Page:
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My Child Keeps Getting Sore Throats

Posted by admin on Aug 8, 2014 6:01:00 AM

my child keeps getting sore throatsSore throats are a common childhood illness. Most are not serious and will go away on their own. Sore throats are contagious, meaning they are passed from person to person, and can be caused by different types of germs, such as viruses or bacteria. Symptoms accompanying a throat infection include pain, fever, and swollen neck glands. If there's also a cough or congested nose, it's most likely a viral cause. A virus is the most common cause of a sore throat in children and may be part of a common cold, flu, or mononucleosis. Antibiotics are of no use for viral infections and therefore are not usually given when a virus is suspected.

Certain bacteria can cause sore throats as well. A strep throat means the germ causing the sore throat is a strep bacteria. This may be diagnosed by a strep culture or quick strep test in a doctors office. It is not as likely that another kind of bacteria would cause a sore throat. Antibiotics are very effective for bacterial throat infections.

The tonsils and adenoids are part of the body's immune defense system and are infected when someone has a sore throat. They help protect us against germs entering our nose or mouth. The tonsils are located at the back of the mouth on either side of the back of the tongue. When infected, they usually enlarge, become red, and hurt. Sometimes a whitish discoloration appears on their surface when they're infected. A particularly serious type of tonsil infection is a peritonsillar abscess. This occurs when the tonsil infection forms a collection of pus under the tonsil. These usually require drainage and antibiotics. However, a strep throat or virus may occur even in someone without tonsils. The germ may cause infection of the lining of the throat, causing redness and other symptoms much as in a tonsil infection.

The adenoids are at the back of the throat behind the palate. They are rarely visible by looking through the mouth. Recurring tonsil infections may be due to the tonsils and adenoids harboring germs despite antibiotic treatments.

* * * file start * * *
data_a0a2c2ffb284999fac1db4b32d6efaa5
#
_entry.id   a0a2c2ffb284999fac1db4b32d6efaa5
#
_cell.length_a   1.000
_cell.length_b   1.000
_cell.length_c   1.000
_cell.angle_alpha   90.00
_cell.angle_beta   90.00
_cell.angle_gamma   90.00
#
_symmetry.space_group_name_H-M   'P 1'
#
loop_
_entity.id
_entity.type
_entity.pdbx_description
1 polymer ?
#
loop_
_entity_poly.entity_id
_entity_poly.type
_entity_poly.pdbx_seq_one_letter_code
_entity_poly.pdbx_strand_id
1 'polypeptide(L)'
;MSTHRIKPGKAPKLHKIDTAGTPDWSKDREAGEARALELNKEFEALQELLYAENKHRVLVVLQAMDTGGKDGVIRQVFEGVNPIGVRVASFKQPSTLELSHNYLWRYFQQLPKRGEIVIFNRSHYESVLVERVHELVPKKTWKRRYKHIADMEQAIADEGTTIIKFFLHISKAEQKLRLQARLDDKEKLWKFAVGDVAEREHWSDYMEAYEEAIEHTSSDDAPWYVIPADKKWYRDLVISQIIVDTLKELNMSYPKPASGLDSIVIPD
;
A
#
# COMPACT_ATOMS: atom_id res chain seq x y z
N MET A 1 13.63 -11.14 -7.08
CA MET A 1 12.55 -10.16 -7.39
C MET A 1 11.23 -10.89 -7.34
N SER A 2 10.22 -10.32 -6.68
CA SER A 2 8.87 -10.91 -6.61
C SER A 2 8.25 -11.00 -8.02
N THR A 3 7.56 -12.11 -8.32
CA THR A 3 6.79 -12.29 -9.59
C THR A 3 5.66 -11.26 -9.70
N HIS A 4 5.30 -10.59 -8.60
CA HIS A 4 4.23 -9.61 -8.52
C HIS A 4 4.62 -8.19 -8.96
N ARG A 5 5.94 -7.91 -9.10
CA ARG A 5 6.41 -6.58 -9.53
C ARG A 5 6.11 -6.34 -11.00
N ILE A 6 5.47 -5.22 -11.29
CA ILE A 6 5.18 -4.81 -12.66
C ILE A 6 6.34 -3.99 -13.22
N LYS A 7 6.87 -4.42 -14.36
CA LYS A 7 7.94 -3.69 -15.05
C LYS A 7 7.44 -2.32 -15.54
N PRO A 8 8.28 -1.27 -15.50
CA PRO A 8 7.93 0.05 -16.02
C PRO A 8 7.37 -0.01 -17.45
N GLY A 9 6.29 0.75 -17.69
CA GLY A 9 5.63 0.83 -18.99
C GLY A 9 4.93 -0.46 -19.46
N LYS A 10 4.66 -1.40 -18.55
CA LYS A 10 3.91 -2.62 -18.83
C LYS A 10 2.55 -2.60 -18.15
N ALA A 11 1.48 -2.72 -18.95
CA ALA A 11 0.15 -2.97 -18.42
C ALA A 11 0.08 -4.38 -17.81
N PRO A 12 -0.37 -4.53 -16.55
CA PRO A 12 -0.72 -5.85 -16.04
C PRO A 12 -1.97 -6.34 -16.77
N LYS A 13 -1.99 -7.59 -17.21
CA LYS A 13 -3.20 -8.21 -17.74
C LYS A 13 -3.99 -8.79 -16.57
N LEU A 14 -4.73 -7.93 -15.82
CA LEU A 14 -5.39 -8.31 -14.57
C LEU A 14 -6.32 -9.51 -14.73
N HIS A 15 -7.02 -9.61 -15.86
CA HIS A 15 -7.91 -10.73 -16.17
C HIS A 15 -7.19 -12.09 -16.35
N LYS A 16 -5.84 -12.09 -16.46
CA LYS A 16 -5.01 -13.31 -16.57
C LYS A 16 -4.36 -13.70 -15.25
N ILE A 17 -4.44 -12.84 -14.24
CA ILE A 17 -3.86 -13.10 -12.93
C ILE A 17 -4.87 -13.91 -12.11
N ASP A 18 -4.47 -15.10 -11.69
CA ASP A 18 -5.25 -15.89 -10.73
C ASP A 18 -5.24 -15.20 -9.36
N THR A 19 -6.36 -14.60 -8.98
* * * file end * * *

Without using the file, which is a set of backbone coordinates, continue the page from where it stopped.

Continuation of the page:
What To Do

Although most sore throats resolve on their own with no prescription, a doctor visit is necessary when the pain is severe and there's a great deal of difficulty swallowing even liquids. If a child becomes dehydrated because they aren’t swallowing, complications may occur. A fever greater than 101, difficulty breathing, difficulty opening the mouth, blood in the saliva, or drooling are also indicators of the need for a physician's treatment. A sore throat lasting more than 4-5 days should also be evaluated.

For a child who has his/her tonsils and adenoids, and who has frequent infections, a tonsil and adenoidectomy may be helpful. Below are Current guidelines for removal of tonsils and adenoids because of recurrent sore throats:

  1. 7 throat infections in one year
  2. 5 throat infections in each of 2 years
  3. 3 throat infections in each of 3 years

Although the above are specific indicators of the need for surgery, other factors may influence this decision. The severity of the sore throats, the presence of an abscess, high fevers, breathing difficulty with infections, plus other factors may indicate the need for surgery even if the absolute number of infections does not.

The doctors at Advanced Ear, Nose & Throat Care treat conditions or disease in adults, infants and children. Schedule a consultation with one of our specialists if your child is suffering from throat infections. Our offices are located in Danbury, New Milford, Norwalk, Ridgefield, and Southbury.


when should child see an ENT doctor



Topics: Blog, Ear, Nose & Throat

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